The Routledge Handbook of Taxation and Philanthropy
- Available for pre-order. Item will ship after December 13, 2021
The Routledge Handbook of Taxation and Philanthropy ventures into a territory that is still widely unexplored. It contains 30 academic contributions that aim to provide a better understanding of whether, why, and how philanthropic initiatives, understood as voluntary contributions for the common good, can and should be fostered by states through tax incentives. The topic has been addressed from a multidisciplinary and multicultural perspective—covering neuroeconomics, sociology, political science, psychology, affective sciences, philosophy, behavioral economy, and law—because of its global and multifaceted nature. It also contains the OECD report on Taxation and Philanthropy released in November 2020, which was prepared in this context as a result of a collaboration with the Geneva Centre for Philanthropy of the University of Geneva.
The book is divided into four sections, exploring, respectively, the justification of tax incentives for philanthropy, theoretical and empirical insights about taxes, efficiency and donor behavior in that context, and tax incentives for cross-border philanthropy and for hybrid entities and social entrepreneurship. It is believed that this volume will be a landmark, yet only the beginning of a journey in which a lot remains to be studied, learned, and said.
Table of Contents
Introduction PART I. Justification of tax incentives for philanthropy 1. The Proper Relationship of Private Philanthropy and the Liberal Democratic State: The Inquiry and the Inquirers as the Answer 2. Why fiscally encourage philanthropy? Analysing discourses and issues of political actors who legislate on philanthropy in Switzerland 3. Institutional Short-Circuits: When Should Philanthropy be Incentivised? 4. The Gifting Puzzle 5. Philanthropy, Class, and Tax in France 6. Charitable ends (perhaps) by political means: what are governments regulating? 7. Is it really a Charity? Membership-based entities as charities: the Australian experience 8. The Donor Control/ Public Benefit Balance Underlying Philanthropic Tax Concessions PART II. Taxes, efficiency and donor behavior: theoretical and empirical insights 9. Economics of philanthropic tax incentives 10. The Design of Tax Incentives for Giving 11. Treasury efficiency of the Canadian tax regime for private foundations and their founders 12. Tax-price Elasticity of Charitable Donations - Evidence from the German Taxpayer Panel 13. Analysing the Role of Tax Incentives for Donations to Non-Profit Organisations in India 14. Tax Incentives for Charitable Giving: Evidence from the Swiss Canton of Geneva 15. Who gives and who gets? Tax policy and the long-run distribution of philanthropy in the US 16. Aligning tax incentives with motivations for philanthropy: Insights from psychology and neuroscience 17. Philanthropy as a self-taxation mechanism with happy outcomes: Crafting a new public discourse 18. Inter-charity competition and efficiency – considerations beyond fundraising and tax incentives for giving 19. How can we improve tax incentives for charitable giving? Lessons from field experiments in fundraising 20. Behavioural philanthropy: Harnessing behavioural sciences to design more effective tax incentives for philanthropy PART III. Tax incentives for cross-border philanthropy 21. Double taxation conventions as potential tools to promote cross-border philanthropic payments 22. Solutions to cross-border charitable giving in practice: the perspective of arts organizations 23. Cross-Border Philanthropy: A U.S. Perspective 24. Removing Tax Barriers to Cross-border Philanthropy: Lessons from Australia PART IV. Tax incentives for hybrid entities and social entrepreneurship 25. Tax reactions on entrepreneurial philanthropy: the case of the Netherlands 26. Culture Change is Hard: Evidence from A Tax Reform in the Netherlands 27. Trust and For-Profit Philanthropy: from Surrey’s Private Foundation to Zuckerberg’s Limited Liability Company 28. The growing concept of social enterprise in Australia: Can a social enterprise take advantage of tax concessions by operating through a charity? 29. Social entrepreneurship: is it social or entrepreneurship? Tax treatment of social entrepreneurship in Switzerland 30. Impact of the overlap of public and private initiatives on the philanthropy tax regime in France APPENDIX OECD Report on Taxation and Philanthropy in Member States and Selected Participating Countries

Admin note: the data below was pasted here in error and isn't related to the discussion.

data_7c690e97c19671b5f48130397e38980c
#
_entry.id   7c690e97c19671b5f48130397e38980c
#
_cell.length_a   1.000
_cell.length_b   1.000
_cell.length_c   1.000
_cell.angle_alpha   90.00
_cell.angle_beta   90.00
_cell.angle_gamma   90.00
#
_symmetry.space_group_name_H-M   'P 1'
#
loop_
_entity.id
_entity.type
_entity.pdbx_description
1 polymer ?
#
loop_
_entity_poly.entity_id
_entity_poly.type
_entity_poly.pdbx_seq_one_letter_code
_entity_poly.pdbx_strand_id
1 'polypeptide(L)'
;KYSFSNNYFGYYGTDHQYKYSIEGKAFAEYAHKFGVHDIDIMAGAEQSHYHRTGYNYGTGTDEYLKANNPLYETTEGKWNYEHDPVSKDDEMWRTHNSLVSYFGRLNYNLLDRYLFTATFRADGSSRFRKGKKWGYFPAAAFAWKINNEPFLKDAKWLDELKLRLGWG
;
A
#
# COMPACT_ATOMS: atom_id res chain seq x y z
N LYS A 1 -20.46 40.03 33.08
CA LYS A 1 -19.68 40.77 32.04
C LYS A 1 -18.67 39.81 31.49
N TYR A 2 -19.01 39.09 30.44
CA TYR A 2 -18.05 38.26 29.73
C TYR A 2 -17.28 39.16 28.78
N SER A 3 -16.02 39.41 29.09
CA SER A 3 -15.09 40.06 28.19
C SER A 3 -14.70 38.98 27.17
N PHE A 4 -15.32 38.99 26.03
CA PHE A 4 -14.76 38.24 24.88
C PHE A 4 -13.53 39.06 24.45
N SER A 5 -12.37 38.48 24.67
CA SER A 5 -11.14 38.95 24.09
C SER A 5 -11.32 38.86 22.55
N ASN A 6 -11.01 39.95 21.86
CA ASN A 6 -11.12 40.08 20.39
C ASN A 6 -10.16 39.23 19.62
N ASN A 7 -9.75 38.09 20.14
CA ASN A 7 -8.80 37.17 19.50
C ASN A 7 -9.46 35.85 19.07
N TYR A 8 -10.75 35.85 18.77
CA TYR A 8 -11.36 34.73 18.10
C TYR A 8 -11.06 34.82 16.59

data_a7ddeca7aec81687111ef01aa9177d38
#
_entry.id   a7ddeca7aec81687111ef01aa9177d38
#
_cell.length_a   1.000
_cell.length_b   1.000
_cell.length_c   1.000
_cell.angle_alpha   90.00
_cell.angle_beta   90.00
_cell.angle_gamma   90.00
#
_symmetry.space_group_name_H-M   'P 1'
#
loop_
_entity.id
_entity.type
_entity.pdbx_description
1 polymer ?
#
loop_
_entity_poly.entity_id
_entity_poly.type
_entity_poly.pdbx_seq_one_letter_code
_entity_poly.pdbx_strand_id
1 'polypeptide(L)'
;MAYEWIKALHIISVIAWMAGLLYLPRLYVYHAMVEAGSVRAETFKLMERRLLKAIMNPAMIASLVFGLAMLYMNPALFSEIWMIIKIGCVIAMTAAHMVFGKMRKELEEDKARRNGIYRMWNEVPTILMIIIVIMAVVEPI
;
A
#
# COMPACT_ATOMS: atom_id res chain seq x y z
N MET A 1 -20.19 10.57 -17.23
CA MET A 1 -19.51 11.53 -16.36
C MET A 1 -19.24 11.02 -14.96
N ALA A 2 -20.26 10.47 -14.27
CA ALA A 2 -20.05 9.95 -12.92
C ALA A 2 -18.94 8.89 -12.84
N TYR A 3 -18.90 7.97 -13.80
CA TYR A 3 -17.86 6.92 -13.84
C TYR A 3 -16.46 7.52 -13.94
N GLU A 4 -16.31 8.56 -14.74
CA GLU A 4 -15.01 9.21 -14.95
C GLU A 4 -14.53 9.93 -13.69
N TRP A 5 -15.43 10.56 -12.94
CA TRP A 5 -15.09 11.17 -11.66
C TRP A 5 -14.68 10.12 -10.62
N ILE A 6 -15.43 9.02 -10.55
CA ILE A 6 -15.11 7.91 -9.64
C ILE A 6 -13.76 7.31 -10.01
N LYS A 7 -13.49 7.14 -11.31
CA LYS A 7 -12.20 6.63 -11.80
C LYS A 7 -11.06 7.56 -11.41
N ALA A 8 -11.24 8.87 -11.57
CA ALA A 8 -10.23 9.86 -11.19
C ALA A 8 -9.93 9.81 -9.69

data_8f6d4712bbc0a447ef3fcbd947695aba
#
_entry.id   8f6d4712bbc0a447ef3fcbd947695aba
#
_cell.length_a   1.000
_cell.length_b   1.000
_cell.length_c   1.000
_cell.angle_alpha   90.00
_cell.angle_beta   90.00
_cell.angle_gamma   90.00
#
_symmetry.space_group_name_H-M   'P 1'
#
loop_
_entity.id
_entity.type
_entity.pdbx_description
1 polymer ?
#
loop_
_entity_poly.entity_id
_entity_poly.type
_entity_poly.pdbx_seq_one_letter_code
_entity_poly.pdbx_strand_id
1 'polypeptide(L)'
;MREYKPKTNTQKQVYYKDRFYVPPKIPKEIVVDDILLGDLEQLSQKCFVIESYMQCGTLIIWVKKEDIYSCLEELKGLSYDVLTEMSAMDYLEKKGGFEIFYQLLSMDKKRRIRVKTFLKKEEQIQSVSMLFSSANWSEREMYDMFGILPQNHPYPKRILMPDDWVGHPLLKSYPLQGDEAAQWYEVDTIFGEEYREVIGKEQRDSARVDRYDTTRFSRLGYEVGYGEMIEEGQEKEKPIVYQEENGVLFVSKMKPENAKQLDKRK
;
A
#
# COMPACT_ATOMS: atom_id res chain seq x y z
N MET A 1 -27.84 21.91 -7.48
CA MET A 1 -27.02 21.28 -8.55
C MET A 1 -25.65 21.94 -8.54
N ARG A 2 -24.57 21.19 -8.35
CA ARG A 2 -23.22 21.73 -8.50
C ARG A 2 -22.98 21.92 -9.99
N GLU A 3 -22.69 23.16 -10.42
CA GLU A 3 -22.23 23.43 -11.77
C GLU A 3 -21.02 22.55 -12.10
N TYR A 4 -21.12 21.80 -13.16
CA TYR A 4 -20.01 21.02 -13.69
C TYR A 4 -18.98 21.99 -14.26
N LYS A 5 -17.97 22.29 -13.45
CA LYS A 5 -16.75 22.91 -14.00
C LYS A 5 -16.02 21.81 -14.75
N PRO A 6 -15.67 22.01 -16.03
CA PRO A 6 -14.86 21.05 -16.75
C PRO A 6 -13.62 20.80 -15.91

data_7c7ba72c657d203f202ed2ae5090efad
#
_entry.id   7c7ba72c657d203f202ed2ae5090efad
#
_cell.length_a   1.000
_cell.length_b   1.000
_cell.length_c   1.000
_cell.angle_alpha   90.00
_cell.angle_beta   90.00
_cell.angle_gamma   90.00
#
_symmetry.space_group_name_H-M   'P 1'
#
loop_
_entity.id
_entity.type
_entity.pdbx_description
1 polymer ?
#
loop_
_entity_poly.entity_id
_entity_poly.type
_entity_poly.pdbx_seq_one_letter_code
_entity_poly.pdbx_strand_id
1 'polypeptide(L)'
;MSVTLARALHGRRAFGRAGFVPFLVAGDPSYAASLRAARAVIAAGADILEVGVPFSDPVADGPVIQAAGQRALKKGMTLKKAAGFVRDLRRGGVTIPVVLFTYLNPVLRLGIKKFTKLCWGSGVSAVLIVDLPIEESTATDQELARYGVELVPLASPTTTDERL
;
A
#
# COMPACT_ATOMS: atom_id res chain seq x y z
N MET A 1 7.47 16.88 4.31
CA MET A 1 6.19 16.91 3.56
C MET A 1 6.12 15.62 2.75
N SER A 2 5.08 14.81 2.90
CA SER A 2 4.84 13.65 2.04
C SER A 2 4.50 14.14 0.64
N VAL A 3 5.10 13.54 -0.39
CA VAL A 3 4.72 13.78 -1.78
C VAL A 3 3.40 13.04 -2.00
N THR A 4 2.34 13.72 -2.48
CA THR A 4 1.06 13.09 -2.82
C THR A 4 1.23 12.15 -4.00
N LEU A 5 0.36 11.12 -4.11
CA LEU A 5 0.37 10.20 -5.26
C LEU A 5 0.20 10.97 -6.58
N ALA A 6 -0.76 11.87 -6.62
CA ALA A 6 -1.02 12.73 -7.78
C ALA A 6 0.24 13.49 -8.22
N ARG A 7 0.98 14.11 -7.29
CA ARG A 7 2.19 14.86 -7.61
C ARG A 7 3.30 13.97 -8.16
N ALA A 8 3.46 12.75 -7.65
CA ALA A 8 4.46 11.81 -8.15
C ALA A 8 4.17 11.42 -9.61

Henry Peter is a full professor at the University of Geneva, Faculty of Law, and since 2017, the head of the university’s Geneva Centre for Philanthropy. For more than 20 years, his teaching and numerous publications have focused on companies’ structure and governance, as well as their social responsibility and purpose. In 2014, he launched the "Philanthropy Series" public conferences at the university. He is a member of several organizations dealing with governance and ethical issues, and sits on several boards of foundations, associations, and private companies.
Giedre Lideikyte Huber is a senior lecturer of tax law at the University of Geneva, Faculty of Law, and considering her activities in that context, works in collaboration with the Geneva Centre for Philanthropy. Her research focuses on tax law, tax policies, and sustainable taxation, such as climate and gender issues in fiscal systems. She participated as an expert in the elaboration of the 2020 OECD Report "Taxation and philanthropy" and on the advisory committee of the Philanthropy Advocacy’s project "Legal Environment for Philanthropy in Europe." She is also a board member of the Geneva supervisory authority of foundations and pension funds.